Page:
Back in Cairo I called Sheikh Ali, I explained the purpose of my research and he was very welcoming and keen to receive me. His office is located in a narrow alley off El-‘eshrein road, an inconceivably long road in one of the busiest districts of Giza. After walking for about twenty minutes, all while dodging cars, people, mini-buses, bicycles, motorcycles, goats, cats, and Chinese motorised tricycles, I found him waiting for me at the agreed upon meeting point. Sheikh Ali is a man in his fifties; originally from Aswan he settled in Cairo, opened an Estate Agent office and practices what he calls ‘Spiritual Healing’ on the side. He treats people in Cairo and regularly travels to the Western desert where he finds tens of people bringing their ill children, friends, and relatives. His competence also brings him foreign patients from Gulf States, who occasionally invite him abroad to cure a difficult case.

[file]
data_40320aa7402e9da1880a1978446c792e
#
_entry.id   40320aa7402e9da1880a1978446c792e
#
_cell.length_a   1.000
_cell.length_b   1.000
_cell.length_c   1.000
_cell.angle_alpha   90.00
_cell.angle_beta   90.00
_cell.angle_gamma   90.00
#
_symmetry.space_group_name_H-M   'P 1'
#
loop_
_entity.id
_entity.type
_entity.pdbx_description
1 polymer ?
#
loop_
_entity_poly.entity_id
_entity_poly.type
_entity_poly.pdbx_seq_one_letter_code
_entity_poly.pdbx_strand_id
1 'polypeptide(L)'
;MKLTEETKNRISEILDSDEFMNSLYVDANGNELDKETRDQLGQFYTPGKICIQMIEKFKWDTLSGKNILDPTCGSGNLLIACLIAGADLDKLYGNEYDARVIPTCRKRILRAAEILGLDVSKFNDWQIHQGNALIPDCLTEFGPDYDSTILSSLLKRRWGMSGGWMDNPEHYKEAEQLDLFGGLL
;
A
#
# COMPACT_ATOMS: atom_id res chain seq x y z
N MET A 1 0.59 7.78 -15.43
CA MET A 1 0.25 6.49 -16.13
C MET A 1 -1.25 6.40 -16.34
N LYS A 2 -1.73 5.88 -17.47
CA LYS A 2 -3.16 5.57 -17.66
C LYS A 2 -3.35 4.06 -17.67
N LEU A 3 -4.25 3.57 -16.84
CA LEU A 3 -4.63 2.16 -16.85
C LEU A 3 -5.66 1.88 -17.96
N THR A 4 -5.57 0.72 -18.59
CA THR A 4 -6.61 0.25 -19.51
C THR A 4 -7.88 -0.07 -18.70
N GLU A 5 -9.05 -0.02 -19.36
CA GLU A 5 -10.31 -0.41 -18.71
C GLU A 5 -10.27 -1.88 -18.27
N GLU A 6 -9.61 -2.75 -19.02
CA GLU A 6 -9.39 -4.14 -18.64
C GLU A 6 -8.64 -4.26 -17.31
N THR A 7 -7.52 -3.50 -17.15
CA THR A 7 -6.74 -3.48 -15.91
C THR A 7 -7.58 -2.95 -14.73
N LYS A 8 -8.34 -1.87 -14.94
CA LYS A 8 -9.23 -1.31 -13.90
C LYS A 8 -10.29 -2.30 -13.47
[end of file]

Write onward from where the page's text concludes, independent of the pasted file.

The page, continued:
Sheikh Ali treats people possessed by jinn. But he also identifies other categories of illness which he calls ta’ab nafsi (‘self-distress’) and gonoon (madness) in addition to bodily illness which is in the rightful domain of medicine. He considers possession and ‘self-distress’ to fall within his domain of competence, while gonoon is more of a medical problem. (The jinn can make you mad – magnoon, but once they are removed you should return to sanity). The distinction between these three categories relies on discerning a number of symptoms, the course of the condition, the effectiveness of certain treatments, comprehensibility of the patient, and more generally – as he explained – on the healer’s clinical sense, experience, and intuition. When first hearing about a case he tries to answer three questions: (1) is it possession, ‘self-distress’, or madness? (2) Would long-distance treatment be possible or does he need to see the person face to face. (3) What are the causes; specifically is magic involved or not? In a way possession is the presumed category until proven otherwise.